Yesterday I participated in a CSR-training session at SWETIC (Swedish Association for Testing, Inspection, and Certification). SWETIC's own presentation of the session can be found here.
After a brief introduction by Magnus Davidsson from SWETIC, Mattis Bergquist from Only R, gave some introductory remarks to CSR (Corporate Social Responsibility) as a concept.
After the introduction to CSR from Mattis, I presented Pfizer's sustainability platform, as a business case for CSR. If you have followed my blog over recent years you have become fairly familiar with our work. If you have not, I recommend that you follow these links:
- Pfizer's corporate webpage, "Doing business responsibly"
- Pfizer's Swedish webpage, where you will find information on our sustainability initiatives (in Swedish) in three levels:
-- Level 1: "Pfizer och Ansvarsfullt företagande"
-- Level 2: "CSR- och miljöarbete - en central del av vårt ansvarstagande"
-- Level 3: "Hållbarhetsarbete i praktiken"
You could also read my two blogposts from October 11 back in 2009. There I give general information on our CSR and environmental initiatives under the title "Pfizer and Corporate Responsibility, Part 1" and "Pfizer and Corporate Responsibility, Part 2". Somethings have of course developed since then, but the general idea still holds true.
Mattis entered the stage again after my presentation, and he went into more details on the different standards, rules, legislative tools etc. within the field of CSR.
Regardless of which system a company chooses to base their CSR-program upon, management commitment is of course crucial. Johannes Ingerby from The Information Company presented tools to secure management buy-in, commitment, and focus.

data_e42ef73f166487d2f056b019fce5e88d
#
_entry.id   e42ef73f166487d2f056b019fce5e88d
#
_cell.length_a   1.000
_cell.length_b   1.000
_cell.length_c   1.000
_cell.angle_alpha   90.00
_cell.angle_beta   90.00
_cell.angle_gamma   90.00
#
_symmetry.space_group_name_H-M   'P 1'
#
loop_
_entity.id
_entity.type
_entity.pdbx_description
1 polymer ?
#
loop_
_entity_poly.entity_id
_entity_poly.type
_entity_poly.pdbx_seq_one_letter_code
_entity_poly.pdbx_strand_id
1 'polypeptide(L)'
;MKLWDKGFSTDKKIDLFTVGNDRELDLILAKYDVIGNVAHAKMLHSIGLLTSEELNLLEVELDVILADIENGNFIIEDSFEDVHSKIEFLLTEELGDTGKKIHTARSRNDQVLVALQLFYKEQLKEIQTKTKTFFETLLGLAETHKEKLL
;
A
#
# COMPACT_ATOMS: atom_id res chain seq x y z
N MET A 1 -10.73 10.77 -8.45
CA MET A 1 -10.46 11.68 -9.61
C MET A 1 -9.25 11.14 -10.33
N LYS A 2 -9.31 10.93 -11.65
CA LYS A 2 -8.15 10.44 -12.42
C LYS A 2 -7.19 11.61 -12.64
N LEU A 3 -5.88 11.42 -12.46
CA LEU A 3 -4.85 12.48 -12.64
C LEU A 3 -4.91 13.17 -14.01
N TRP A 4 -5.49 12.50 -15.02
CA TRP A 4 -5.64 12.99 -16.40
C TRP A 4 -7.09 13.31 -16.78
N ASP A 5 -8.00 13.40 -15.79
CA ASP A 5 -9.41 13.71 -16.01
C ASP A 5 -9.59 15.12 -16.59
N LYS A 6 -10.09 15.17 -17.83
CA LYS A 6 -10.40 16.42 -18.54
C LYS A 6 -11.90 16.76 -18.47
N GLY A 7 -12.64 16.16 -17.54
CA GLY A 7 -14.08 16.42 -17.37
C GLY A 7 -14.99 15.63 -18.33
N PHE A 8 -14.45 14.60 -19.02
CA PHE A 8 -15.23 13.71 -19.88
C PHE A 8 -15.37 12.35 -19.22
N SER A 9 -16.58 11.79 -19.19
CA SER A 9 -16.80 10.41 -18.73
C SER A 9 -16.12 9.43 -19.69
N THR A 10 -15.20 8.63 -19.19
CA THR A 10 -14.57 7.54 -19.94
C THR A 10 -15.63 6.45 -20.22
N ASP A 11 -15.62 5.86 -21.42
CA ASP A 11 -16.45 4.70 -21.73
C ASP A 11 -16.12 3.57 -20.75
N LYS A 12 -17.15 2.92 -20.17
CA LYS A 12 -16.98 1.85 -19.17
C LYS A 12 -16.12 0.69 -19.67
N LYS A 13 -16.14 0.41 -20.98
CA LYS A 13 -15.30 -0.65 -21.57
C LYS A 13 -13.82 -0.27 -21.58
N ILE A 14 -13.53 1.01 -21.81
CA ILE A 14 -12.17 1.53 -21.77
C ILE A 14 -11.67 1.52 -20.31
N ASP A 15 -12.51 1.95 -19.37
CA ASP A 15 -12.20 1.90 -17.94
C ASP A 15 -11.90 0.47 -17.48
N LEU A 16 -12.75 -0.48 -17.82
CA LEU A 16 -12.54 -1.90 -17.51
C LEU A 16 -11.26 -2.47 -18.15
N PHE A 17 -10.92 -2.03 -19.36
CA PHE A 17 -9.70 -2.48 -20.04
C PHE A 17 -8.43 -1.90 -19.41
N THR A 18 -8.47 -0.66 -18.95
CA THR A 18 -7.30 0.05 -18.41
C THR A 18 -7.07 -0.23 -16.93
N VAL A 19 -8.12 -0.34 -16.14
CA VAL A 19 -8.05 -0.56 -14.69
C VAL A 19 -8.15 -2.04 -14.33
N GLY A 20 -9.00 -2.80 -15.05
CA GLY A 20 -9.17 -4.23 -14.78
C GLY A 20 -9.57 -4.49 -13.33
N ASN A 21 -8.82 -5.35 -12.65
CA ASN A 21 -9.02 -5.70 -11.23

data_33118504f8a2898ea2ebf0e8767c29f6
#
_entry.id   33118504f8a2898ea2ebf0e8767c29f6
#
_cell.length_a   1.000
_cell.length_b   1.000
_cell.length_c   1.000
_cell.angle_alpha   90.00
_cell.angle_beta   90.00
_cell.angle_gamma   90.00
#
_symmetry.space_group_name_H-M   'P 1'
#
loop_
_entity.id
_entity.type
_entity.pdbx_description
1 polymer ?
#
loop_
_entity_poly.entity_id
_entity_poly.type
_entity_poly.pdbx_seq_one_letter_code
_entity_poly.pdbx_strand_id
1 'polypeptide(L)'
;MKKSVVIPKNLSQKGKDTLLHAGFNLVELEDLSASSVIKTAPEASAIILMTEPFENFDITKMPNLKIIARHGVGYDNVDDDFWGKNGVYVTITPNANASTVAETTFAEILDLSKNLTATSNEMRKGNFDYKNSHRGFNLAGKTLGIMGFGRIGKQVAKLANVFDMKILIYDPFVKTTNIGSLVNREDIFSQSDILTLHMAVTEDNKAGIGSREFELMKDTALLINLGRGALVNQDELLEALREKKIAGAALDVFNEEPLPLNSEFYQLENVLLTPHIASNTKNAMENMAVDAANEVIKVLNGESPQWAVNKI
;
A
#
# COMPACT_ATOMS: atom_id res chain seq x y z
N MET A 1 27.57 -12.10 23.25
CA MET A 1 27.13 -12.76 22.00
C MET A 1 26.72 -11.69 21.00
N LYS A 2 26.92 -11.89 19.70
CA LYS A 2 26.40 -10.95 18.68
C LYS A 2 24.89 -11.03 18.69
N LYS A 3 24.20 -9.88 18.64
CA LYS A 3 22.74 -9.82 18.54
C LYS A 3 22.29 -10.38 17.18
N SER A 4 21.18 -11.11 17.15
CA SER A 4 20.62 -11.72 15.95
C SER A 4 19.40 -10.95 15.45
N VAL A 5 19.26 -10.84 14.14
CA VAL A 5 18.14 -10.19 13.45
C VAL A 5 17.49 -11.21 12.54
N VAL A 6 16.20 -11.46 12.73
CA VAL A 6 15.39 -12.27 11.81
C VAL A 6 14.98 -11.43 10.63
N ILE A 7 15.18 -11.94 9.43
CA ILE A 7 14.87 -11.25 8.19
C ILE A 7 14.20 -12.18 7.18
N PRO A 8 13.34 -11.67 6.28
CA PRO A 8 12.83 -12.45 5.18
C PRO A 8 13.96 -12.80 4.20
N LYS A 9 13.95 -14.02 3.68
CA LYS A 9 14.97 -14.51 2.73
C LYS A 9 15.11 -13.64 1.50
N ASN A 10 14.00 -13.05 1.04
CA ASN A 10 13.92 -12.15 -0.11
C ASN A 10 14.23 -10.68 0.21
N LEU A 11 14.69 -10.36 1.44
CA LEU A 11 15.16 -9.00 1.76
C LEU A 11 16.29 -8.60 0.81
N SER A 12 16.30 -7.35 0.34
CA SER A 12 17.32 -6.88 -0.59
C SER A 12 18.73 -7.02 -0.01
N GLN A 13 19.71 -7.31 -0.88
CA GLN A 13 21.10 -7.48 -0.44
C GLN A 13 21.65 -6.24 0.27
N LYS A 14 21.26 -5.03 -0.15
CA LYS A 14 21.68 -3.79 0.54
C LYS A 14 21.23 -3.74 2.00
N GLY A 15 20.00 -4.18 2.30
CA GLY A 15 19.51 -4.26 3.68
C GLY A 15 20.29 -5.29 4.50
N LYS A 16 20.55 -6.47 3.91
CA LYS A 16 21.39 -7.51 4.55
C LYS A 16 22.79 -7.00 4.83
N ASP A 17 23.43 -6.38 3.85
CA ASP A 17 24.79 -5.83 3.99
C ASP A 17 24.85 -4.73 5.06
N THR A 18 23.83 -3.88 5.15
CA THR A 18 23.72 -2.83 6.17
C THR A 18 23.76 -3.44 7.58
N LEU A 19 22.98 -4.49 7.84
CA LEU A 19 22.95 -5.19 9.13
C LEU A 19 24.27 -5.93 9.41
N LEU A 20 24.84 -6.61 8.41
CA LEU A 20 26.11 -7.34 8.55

Johannes, who has a great deal of experience in the field, told us that unfortunately still most management teams look upon CSR as "a risk to be managed". Hence, it is rather being controlled than being used as a strategic business objective. He nevertheless presented balanced score cards for using CSR as a strategic business measure, in addition to a control card where CSR-issues are one of many measures to follow.
We then got the opportunity to listen to Åsa Edman from the governmental procurement investigation. The investigation, which should be reported no later than June 28, 2012, will review both financial as well as political perspectives of public procurement. Within the frame of "political considerations", both social and environmental criteria will be looked upon. Åsa then gave the word to Lisa Sennström från Miljöstyrningsrådet, MSR, (in English: The Swedish Environmental Management Council). MSR have developed several guidance documents for social and environmental criteria in public procurement. One of the areas where such criteria have been developed is for pharmaceuticals. You can read my reflections on this matter in a number of my previous blog posts. Read for instance my blog post from Sept 8 this year, and follow the links within that blog post for further details.
The training session ended with further discussions on ISO 26000, and whether or not it will be certifiable, verifiable or nothing of that kind at all... The discussion was led by Dag Sjöholm from SP who acts as chairman on "SIS' verifying group of ISO 26000". Read more regarding my views on this debate in the blog post from Nov 26, 2010, and via the links within that blog post.
Thanks SWETIC for interesting discussions on several aspects of Corporate Social Responsibility!